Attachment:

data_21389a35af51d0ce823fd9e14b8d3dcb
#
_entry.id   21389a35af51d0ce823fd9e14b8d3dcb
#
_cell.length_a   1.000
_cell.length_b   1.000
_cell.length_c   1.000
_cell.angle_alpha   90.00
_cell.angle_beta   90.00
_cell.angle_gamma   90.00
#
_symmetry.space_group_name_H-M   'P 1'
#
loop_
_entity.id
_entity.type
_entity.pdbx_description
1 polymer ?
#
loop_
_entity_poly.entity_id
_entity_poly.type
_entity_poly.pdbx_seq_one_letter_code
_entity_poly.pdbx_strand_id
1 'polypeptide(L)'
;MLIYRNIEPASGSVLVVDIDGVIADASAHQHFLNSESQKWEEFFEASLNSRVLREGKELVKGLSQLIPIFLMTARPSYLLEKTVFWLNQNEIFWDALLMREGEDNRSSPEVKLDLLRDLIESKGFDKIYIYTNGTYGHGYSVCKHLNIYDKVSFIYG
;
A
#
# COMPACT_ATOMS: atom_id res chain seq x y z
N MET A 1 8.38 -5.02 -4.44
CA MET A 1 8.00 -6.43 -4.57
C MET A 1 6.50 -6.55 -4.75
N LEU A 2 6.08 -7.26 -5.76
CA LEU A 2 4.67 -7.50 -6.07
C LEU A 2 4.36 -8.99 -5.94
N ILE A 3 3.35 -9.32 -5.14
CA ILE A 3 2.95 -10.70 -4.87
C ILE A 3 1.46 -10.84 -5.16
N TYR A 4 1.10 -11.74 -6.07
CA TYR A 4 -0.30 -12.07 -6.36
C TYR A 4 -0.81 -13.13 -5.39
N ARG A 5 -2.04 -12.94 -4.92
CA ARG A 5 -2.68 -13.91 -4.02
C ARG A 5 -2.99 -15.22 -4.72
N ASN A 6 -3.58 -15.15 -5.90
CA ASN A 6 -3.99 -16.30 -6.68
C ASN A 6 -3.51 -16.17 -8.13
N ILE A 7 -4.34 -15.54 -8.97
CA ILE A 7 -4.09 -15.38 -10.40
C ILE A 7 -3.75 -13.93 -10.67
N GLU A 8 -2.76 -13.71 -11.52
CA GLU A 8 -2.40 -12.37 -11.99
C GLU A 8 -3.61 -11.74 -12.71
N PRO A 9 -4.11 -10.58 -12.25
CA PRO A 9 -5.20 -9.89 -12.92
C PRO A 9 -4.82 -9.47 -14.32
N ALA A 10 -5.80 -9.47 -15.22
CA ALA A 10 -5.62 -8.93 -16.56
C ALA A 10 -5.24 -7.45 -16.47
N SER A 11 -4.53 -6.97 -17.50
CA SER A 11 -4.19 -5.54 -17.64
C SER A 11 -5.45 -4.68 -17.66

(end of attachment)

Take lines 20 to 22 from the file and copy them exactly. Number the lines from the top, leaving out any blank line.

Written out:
loop_
_entity_poly.entity_id
_entity_poly.type